More to the point—is it really the responsibility of the skylight manufacturer to prevent accidents that occur because people are improperly using their products or disregarding safety regulations? The Glass Association of North America (GANA) notes in its glass informational bulletin “Skylights and Sloped Glazing Are Not Walking Surfaces” that “while architectural flat glass can be designed and engineered for use as a walking surface, glass typically used in skylights and other sloped glazing applications is rarely designed to support the weight of live loads such as a human standing or walking on the glass …” Should it have to be?

“Major Industries does make clear in its installation manuals that walking on our skylights is prohibited,” Wirkus says. “Currently, the fiberglass used in our Guardian 275® translucent panels are tested using a form of UL-972, but this test is really for rating the ability to stop an intruder and not as a primary means of protection against an impact from a fall or someone running onto or over a skylight.”

As the statistics indicate (see chart on page 45), it’s construction and maintenance professionals who most run into trouble with skylights. Skylight manufacturers note that safety standards exist to protect these individuals and should be strictly enforced. “We have a close network of dealers/contractors who go to great lengths to protect themselves by requiring all of their workers to follow safety guidelines already established by OSHA,” Westerfield says.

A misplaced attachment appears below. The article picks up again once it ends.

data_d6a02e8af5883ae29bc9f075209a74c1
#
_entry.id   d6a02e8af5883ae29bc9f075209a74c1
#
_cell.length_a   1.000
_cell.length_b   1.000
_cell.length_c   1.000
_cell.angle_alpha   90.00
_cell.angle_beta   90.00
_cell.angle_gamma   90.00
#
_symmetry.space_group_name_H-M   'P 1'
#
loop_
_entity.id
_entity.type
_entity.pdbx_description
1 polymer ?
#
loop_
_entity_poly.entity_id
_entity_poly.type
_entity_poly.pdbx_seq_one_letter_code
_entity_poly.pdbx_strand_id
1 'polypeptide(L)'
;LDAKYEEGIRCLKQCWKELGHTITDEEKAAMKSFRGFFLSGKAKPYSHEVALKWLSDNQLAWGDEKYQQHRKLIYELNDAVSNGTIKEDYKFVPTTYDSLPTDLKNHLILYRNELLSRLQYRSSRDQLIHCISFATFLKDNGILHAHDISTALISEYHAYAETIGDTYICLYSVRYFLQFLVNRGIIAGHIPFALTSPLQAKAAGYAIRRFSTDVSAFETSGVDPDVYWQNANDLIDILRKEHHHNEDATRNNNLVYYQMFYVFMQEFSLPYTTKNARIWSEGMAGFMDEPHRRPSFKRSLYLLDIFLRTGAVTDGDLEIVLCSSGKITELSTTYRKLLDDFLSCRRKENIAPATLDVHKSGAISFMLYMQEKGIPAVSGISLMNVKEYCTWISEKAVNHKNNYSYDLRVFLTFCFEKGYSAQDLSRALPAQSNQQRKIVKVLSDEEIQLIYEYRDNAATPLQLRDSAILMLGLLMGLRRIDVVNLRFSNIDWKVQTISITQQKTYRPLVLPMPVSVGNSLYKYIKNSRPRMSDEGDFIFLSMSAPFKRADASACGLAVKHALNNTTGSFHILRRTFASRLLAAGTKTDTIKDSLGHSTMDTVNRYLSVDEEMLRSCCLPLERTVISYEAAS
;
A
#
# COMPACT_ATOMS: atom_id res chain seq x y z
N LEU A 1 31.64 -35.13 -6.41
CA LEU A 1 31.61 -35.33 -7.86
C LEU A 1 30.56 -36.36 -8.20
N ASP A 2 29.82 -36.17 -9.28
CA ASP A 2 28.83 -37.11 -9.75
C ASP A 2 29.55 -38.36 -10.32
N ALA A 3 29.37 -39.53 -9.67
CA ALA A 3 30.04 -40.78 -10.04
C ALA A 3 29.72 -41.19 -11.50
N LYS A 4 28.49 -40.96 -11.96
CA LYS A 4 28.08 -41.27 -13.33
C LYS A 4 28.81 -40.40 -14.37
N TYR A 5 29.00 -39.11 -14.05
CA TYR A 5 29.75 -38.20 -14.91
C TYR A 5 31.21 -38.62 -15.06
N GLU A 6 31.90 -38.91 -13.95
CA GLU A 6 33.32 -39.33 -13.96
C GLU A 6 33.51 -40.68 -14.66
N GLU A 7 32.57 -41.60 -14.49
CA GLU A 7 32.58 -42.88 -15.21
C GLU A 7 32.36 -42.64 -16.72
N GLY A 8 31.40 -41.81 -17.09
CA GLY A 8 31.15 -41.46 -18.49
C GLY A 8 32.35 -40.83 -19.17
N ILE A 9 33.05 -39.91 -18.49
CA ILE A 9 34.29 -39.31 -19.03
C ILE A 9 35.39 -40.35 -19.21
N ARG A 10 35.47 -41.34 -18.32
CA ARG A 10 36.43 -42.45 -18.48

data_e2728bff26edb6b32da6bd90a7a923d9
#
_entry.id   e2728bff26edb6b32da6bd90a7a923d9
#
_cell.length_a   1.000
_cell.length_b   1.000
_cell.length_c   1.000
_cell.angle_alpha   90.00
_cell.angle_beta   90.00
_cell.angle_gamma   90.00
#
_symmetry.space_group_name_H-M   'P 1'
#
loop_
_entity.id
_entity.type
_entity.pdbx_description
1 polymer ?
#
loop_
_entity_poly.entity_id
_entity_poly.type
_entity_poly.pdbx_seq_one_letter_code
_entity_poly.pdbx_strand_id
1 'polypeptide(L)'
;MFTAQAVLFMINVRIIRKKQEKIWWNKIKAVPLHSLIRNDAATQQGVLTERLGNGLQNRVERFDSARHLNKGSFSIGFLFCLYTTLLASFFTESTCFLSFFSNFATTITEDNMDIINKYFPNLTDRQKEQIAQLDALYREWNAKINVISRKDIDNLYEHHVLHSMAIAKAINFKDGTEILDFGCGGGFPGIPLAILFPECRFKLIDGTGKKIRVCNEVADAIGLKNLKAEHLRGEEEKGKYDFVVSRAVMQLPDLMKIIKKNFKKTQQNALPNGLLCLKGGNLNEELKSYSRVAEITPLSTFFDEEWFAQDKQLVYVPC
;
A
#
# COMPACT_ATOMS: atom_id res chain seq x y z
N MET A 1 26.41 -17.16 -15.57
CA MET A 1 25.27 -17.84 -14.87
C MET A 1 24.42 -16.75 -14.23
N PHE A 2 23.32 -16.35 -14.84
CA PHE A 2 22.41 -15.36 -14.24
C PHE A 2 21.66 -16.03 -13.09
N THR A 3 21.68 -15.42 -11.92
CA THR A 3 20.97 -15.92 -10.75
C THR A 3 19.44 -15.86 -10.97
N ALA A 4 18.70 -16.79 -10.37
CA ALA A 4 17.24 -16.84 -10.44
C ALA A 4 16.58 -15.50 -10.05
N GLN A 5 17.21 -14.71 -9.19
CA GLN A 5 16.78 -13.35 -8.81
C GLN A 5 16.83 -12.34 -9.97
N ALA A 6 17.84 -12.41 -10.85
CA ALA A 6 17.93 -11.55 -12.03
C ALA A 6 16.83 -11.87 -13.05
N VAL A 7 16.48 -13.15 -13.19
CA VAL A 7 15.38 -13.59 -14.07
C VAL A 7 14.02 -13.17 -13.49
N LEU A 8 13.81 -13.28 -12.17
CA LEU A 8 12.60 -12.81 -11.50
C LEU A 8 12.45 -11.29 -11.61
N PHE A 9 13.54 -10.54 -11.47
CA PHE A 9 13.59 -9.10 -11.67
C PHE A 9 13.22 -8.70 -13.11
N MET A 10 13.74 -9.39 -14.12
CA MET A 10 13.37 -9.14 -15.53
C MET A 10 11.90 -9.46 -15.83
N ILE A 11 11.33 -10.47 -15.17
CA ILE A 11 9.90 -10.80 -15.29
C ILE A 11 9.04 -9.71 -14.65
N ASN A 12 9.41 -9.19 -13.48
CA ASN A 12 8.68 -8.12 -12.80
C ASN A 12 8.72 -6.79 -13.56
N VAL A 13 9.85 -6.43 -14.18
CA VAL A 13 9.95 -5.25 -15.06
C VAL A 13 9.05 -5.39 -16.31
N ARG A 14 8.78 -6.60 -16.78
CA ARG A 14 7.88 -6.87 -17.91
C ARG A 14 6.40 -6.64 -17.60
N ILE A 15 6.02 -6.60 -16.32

“The case reports presented at this point indicate that the roofer/contractors installing the skylights are not those who are at risk of falling through skylights. Rather, it is those that access the roofs post-construction for various short-term projects that typically overlook the already required safety procedures, therefore putting themselves at risk for all falls from the roof surface.”

“You’ve got to follow all of OSHA’s guidelines,” Palombo adds. “If you come within six feet of an opening or a hole, you have to be completely tied off. And, when working with skylights or replacing glass on a skylight, you must follow all of OSHA’s guidelines because, in theory, you are opening the skylight and creating that hole again.”

 If a worker is putting himself in danger by not using proper fall protection—how much can a skylight standard really do to protect them? Aren’t they in as much danger by virtue of being on a rooftop?

The Number One Priority
Safety is the most important part of any job, any (responsible) construction professional will agree, whether it’s a glazier or roofer or anyone else. A professional on a roof—or scaffold, or other dangerous location for that matter—should be wearing fall protection equipment and no amount of product testing will protect a worker who isn’t protecting himself. “I’ve seen people in harnesses get yanked off the side of the building. Thank God they had a harness; they’re hanging a unit and the wind picks up the unit and them and takes them right off the side of the building,” Palombo says.